FAQs on Publishing
A: New technology allows publishers to print commercially viable books one at a time. Traditionally publishers had to print and maintain an inventory of books to supply customers. This meant large dollar amounts in storage and inventory fees with no guarantee that the book would sell.
A: A customer places an order with their favorite book vendor (i.e. Amazon.com or their local bookstore). The book vendor searches their distributors’ catalogs for the book printer and places the order. The book printer prints the book and drop ships it to the book vendor. Depending on the printer, the turn-around time can be anywhere from 24 hours to a couple of days. Then the book vendor provides the book to the customer.
A: The publisher prepares the book as for any printing process (off-set or on-demand); completing rights acquisition, ISBN assignment, book design, layout, typesetting, proofing, and editing. The publisher then supplies either a digital file or a scan-ready hard copy of the book to a print-on-demand capable printing company. The printing company enters the book into its digital filing system and prints a final proofing copy for the publisher, if requested. Books are then printed when customers order them. For a fee, printers keep the book file active in their filing system and the book will appear in the distributors’ catalogs available for printing at any time.
- No inventory of books to store.
- No large costs sunk in inventory.
- Shipping and distribution handled by the printer and distributor.
- Can afford to keep books “in print”.
- Turn-around time for printing is a matter of days rather than weeks.
- Fast order fulfillment for unique “small run” books.
- Easy ordering and book fulfillment using book vendors you know.
- Reasonable prices for “small run” books which would otherwise have to be of higher price in order to be commercially viable.
- Books available which would otherwise not be.
A: Contact companies that specialize in “self-publishing”. A few example companies include: AuthorHouse, Cork Hill Press, Lulu, and Xlibris. You will pay them to provide you publishing and some marketing services, in return your book will be in print.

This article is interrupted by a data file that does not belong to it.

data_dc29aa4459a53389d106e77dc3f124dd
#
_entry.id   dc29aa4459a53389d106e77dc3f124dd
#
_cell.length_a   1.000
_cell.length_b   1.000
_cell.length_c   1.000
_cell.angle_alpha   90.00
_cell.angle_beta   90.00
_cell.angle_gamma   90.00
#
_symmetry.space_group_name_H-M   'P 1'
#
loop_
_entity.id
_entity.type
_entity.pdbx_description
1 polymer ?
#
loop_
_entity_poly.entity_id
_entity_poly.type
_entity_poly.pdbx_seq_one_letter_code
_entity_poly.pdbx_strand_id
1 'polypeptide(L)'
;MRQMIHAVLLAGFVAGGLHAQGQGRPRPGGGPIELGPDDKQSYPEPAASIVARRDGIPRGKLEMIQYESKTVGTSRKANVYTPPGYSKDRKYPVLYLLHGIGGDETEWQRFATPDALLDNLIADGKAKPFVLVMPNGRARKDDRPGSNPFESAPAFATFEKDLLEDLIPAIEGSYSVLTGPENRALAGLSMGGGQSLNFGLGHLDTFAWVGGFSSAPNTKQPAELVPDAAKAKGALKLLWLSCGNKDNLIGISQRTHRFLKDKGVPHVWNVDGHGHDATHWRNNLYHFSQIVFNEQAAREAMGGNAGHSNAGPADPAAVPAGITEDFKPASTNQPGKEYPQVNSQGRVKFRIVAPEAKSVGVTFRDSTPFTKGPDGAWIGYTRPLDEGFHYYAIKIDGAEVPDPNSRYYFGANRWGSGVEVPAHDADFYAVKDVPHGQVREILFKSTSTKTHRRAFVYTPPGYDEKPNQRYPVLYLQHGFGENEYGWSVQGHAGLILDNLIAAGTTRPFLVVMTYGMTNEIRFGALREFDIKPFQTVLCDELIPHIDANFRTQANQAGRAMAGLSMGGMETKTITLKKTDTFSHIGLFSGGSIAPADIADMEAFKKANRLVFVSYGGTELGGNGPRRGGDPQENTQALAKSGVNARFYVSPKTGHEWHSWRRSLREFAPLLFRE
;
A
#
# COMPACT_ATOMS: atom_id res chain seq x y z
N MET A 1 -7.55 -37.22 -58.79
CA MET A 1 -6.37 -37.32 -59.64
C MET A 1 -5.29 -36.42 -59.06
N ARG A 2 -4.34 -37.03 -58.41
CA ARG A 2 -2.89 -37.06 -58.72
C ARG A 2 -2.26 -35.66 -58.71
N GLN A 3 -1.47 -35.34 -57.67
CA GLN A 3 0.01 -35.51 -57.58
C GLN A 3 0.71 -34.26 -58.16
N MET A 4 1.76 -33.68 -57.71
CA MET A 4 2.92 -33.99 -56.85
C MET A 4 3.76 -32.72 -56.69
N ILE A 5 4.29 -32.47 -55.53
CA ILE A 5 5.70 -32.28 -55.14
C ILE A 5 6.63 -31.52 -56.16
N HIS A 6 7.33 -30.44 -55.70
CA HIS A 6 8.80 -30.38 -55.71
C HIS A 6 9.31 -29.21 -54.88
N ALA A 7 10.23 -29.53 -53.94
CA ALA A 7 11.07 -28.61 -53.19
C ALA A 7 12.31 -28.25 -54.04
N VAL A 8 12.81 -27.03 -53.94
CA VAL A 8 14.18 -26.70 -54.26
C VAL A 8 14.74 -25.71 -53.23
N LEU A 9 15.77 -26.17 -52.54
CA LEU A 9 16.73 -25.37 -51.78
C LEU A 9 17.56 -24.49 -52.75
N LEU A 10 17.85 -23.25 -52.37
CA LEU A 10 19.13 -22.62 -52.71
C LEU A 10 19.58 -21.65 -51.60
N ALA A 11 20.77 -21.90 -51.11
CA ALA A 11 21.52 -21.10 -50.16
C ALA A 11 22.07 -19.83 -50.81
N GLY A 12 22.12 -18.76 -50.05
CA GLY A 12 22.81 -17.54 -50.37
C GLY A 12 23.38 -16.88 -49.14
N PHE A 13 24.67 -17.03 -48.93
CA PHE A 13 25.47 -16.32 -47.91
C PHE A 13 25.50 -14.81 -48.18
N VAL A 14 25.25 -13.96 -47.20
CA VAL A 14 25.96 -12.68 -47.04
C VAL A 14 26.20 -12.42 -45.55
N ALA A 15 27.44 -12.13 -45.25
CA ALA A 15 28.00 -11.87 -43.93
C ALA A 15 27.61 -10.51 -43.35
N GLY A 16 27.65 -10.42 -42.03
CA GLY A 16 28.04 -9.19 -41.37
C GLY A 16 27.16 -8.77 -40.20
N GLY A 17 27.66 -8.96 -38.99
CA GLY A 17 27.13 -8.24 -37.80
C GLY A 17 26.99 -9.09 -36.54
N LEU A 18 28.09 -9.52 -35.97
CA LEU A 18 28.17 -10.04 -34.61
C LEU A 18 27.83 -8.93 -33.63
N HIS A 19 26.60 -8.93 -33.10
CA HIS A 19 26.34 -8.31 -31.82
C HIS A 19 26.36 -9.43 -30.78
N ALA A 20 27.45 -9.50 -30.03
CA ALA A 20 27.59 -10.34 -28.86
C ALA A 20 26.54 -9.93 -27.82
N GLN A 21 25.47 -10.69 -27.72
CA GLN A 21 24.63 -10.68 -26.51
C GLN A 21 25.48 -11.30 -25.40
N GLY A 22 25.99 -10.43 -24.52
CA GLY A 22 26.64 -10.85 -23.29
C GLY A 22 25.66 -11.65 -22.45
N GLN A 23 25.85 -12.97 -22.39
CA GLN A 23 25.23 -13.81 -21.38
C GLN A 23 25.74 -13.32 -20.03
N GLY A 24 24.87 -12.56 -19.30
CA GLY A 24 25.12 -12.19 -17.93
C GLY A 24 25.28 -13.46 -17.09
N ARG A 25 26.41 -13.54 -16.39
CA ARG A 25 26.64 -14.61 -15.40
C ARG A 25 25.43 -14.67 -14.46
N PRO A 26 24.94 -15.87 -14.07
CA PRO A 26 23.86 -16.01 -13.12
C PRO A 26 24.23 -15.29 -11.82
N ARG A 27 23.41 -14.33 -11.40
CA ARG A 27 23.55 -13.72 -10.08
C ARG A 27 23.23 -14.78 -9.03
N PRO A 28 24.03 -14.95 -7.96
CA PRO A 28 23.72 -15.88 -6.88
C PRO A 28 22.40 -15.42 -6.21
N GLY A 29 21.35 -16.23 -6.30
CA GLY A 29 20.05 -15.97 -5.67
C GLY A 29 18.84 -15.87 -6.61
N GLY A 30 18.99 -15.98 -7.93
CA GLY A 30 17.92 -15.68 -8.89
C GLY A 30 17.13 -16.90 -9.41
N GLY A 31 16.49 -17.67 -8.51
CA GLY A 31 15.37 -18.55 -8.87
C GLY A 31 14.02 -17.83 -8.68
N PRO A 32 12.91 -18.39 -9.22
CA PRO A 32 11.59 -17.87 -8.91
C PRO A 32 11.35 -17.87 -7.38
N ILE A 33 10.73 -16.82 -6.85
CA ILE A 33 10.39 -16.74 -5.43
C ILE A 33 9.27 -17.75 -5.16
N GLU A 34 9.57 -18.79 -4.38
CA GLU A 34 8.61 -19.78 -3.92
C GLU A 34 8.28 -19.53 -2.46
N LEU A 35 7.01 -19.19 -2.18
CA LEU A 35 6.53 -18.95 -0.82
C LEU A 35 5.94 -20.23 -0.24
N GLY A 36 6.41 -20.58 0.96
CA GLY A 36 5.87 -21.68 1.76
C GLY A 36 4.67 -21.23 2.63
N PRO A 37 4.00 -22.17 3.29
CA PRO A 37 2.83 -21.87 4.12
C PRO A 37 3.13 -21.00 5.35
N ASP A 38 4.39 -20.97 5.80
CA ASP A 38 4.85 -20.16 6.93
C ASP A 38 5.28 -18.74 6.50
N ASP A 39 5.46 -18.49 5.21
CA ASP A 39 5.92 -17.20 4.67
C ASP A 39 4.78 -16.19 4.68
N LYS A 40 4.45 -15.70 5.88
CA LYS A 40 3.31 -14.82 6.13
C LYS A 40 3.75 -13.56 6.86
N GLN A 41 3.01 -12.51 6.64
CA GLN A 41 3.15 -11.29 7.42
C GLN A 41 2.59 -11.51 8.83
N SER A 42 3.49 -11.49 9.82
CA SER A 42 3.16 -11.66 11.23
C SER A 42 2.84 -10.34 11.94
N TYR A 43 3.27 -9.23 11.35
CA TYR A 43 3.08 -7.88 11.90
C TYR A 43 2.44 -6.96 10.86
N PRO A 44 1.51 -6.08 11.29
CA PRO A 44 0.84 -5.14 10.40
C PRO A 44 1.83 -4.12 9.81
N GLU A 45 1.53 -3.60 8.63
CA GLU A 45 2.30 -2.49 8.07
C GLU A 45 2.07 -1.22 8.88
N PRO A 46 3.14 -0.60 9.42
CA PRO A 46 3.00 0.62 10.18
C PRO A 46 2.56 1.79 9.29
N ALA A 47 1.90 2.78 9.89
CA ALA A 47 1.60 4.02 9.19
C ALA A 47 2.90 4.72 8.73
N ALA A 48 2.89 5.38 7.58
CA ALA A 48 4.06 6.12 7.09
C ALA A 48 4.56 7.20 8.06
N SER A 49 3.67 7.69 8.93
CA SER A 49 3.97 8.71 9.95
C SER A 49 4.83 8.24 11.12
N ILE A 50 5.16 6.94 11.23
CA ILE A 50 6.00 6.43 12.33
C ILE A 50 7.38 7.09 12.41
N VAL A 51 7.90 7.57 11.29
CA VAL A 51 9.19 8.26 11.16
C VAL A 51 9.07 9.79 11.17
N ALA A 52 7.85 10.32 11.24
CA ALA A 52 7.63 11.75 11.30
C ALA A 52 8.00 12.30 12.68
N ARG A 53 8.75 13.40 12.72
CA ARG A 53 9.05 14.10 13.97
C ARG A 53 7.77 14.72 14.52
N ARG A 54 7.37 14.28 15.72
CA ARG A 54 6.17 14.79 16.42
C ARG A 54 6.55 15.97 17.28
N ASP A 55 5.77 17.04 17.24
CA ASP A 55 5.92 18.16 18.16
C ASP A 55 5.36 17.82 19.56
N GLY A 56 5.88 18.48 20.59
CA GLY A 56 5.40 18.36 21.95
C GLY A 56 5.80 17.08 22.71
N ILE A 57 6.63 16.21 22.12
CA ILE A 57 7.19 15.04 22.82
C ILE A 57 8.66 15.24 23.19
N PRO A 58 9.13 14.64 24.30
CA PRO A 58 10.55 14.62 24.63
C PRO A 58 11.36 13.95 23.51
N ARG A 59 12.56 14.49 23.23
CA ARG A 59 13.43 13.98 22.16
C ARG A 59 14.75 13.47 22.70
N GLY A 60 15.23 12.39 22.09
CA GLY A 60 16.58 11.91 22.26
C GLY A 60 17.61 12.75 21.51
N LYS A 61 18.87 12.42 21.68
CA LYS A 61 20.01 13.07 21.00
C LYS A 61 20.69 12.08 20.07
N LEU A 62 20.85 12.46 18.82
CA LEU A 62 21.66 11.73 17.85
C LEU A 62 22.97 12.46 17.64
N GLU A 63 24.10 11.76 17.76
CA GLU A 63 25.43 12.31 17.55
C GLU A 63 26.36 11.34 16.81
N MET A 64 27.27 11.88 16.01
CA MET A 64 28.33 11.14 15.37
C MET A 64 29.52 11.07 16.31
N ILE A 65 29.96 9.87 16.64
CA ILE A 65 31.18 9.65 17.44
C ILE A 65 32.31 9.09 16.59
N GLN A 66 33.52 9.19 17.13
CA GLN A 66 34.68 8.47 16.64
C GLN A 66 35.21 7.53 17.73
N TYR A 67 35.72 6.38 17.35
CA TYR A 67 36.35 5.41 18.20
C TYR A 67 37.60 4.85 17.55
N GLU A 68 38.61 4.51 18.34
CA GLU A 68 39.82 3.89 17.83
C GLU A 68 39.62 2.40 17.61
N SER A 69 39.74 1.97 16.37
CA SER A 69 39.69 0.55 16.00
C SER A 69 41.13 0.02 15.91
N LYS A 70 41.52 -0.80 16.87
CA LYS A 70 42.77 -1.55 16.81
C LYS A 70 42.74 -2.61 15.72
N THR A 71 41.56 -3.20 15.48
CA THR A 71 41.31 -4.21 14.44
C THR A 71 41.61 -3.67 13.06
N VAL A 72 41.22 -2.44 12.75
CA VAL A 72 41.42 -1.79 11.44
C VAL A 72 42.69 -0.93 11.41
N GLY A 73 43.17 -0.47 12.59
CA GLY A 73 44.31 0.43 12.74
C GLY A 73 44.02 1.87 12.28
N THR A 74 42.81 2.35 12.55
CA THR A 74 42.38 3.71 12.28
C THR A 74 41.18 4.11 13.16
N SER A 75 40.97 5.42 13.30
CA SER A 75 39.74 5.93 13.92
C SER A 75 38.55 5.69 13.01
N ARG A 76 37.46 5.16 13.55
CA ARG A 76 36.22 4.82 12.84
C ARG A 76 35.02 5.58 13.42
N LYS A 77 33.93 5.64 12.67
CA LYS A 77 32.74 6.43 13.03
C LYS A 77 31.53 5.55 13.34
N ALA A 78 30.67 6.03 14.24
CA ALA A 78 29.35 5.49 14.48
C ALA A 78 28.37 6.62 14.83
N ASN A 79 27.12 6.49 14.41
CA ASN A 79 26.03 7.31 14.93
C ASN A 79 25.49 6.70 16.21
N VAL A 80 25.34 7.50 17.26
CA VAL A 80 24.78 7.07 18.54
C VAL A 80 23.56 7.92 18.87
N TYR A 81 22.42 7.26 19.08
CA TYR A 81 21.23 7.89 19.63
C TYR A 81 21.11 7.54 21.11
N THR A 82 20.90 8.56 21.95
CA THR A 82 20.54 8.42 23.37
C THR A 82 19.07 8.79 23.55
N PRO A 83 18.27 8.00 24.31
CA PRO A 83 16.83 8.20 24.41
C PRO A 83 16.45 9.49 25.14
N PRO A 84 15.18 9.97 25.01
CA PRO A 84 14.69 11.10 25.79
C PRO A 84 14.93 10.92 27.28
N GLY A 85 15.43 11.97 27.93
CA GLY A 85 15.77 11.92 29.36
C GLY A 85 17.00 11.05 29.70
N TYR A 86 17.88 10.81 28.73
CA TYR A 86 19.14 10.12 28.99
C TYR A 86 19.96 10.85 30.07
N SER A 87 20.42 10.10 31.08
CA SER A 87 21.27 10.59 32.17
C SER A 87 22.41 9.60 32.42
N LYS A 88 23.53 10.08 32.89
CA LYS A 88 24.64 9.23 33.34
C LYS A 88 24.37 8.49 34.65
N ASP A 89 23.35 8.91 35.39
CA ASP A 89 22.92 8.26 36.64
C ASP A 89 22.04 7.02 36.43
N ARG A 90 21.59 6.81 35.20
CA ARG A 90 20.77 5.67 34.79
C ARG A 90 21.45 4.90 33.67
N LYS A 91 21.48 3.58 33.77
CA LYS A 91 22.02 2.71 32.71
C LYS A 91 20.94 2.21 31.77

A: We wrote a book about self publishing which discusses Print-on-Demand called Publish Today! A Helpful Guide to Book Publishing for Authors and Self Publishers. Check it out at the link below for more information and to order. We wrote this book to answer the questions we got at book signings and seminars. We generally find most books on publishing to be too vague or overly optimistic about a topic. So we give you what we have found out over our years of publishing—the straight, unadorned truth.
Before we published our own books, we researched the topic extensively. Among the many books about publishing we read was “Print-On-Demand Book Publishing” by Morris Rosenthal published by Foner Books which we found helpful. Mr. Rosenthal provides useful websites, sample calculations, and strategies for print-on-demand publishing.Publish Today! A Helpful Guide to Book Publishing for Authors and Self Publishers
A: Legally, a person’s right to a copyright is established by their work on the copyrightable material. Official copyrights are useful in lawsuits against copyright infringers in the sense that the copyright provides a legal record of the person’s intellectual property right. It is not strictly necessary to support your legal claim, but it is a helpful piece of evidence. It currently costs $45 to register a copyright with the Library of Congress. You obtain the copyright after you have a copy of the “best” version of the work (usually meaning after the book is published and if you publish the book in both hard- and soft-bound copy, the hard-bound copy is the one you send to the Library of Congress). Forms are available for download at http://www.copyright.gov/forms/.
A: ISBN’s are used by bookstores and on-line book vendors to track book sales. They are also used by libraries. If you are publishing a book you intend to distribute to your family or use as a fundraiser at your church or even to sell at workshops or seminars you present, you do not need an ISBN. However, if you plan to sell the book through bookstores, you will need an ISBN.
You have to be a publisher to assign ISBNs. You have two basic options:
1. set up a publishing company and purchase a block of ISBNs through Bowkers (the only place authorized to sell ISBNs),
2. find a printer/publisher who will provide an ISBN as part of their publishing process. There are a number of firms which provide this service. You can find them by searching on the term “self publishing”.